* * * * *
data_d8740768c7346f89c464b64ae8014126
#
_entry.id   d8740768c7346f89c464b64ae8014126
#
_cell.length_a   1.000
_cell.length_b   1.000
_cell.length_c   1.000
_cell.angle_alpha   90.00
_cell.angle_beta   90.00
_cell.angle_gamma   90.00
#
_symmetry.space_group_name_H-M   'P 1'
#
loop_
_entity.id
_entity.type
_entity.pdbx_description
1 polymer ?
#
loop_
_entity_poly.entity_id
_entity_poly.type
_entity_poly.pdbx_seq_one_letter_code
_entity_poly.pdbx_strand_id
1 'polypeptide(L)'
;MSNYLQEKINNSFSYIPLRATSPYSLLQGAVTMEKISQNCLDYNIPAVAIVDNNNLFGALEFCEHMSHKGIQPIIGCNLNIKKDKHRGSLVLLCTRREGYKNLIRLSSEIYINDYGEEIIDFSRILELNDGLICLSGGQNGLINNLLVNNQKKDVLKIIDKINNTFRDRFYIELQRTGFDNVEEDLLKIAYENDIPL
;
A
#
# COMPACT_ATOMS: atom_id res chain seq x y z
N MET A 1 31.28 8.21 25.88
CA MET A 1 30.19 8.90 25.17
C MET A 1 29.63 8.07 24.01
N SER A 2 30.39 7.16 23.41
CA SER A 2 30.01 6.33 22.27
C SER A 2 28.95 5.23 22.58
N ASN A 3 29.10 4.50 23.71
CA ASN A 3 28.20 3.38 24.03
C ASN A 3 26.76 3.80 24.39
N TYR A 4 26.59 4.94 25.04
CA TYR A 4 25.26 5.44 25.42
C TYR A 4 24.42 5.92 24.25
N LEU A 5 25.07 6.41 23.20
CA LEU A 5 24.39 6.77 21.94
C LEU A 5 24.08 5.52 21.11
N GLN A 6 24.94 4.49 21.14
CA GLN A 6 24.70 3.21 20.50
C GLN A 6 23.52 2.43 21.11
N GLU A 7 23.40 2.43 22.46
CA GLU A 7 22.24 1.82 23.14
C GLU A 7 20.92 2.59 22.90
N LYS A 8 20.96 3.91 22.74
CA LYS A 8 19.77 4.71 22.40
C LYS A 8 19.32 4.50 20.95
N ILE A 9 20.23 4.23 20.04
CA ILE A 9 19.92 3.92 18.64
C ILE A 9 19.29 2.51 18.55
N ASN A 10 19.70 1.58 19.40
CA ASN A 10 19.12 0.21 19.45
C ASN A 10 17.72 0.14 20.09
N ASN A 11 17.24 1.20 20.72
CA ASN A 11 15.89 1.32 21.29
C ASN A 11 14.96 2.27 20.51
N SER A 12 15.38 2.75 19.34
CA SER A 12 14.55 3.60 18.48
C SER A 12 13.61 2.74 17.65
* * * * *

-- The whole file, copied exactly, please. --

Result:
data_d8740768c7346f89c464b64ae8014126
#
_entry.id   d8740768c7346f89c464b64ae8014126
#
_cell.length_a   1.000
_cell.length_b   1.000
_cell.length_c   1.000
_cell.angle_alpha   90.00
_cell.angle_beta   90.00
_cell.angle_gamma   90.00
#
_symmetry.space_group_name_H-M   'P 1'
#
loop_
_entity.id
_entity.type
_entity.pdbx_description
1 polymer ?
#
loop_
_entity_poly.entity_id
_entity_poly.type
_entity_poly.pdbx_seq_one_letter_code
_entity_poly.pdbx_strand_id
1 'polypeptide(L)'
;MSNYLQEKINNSFSYIPLRATSPYSLLQGAVTMEKISQNCLDYNIPAVAIVDNNNLFGALEFCEHMSHKGIQPIIGCNLNIKKDKHRGSLVLLCTRREGYKNLIRLSSEIYINDYGEEIIDFSRILELNDGLICLSGGQNGLINNLLVNNQKKDVLKIIDKINNTFRDRFYIELQRTGFDNVEEDLLKIAYENDIPL
;
A
#
# COMPACT_ATOMS: atom_id res chain seq x y z
N MET A 1 31.28 8.21 25.88
CA MET A 1 30.19 8.90 25.17
C MET A 1 29.63 8.07 24.01
N SER A 2 30.39 7.16 23.41
CA SER A 2 30.01 6.33 22.27
C SER A 2 28.95 5.23 22.58
N ASN A 3 29.10 4.50 23.71
CA ASN A 3 28.20 3.38 24.03
C ASN A 3 26.76 3.80 24.39
N TYR A 4 26.59 4.94 25.04
CA TYR A 4 25.26 5.44 25.42
C TYR A 4 24.42 5.92 24.25
N LEU A 5 25.07 6.41 23.20
CA LEU A 5 24.39 6.77 21.94
C LEU A 5 24.08 5.52 21.11
N GLN A 6 24.94 4.49 21.14
CA GLN A 6 24.70 3.21 20.50
C GLN A 6 23.52 2.43 21.11
N GLU A 7 23.40 2.43 22.46
CA GLU A 7 22.24 1.82 23.14
C GLU A 7 20.92 2.59 22.90
N LYS A 8 20.96 3.91 22.74
CA LYS A 8 19.77 4.71 22.40
C LYS A 8 19.32 4.50 20.95
N ILE A 9 20.23 4.23 20.04
CA ILE A 9 19.92 3.92 18.64
C ILE A 9 19.29 2.51 18.55
N ASN A 10 19.70 1.58 19.40
CA ASN A 10 19.12 0.21 19.45
C ASN A 10 17.72 0.14 20.09
N ASN A 11 17.24 1.20 20.72
CA ASN A 11 15.89 1.32 21.29
C ASN A 11 14.96 2.27 20.51
N SER A 12 15.38 2.75 19.34
CA SER A 12 14.55 3.60 18.48
C SER A 12 13.61 2.74 17.65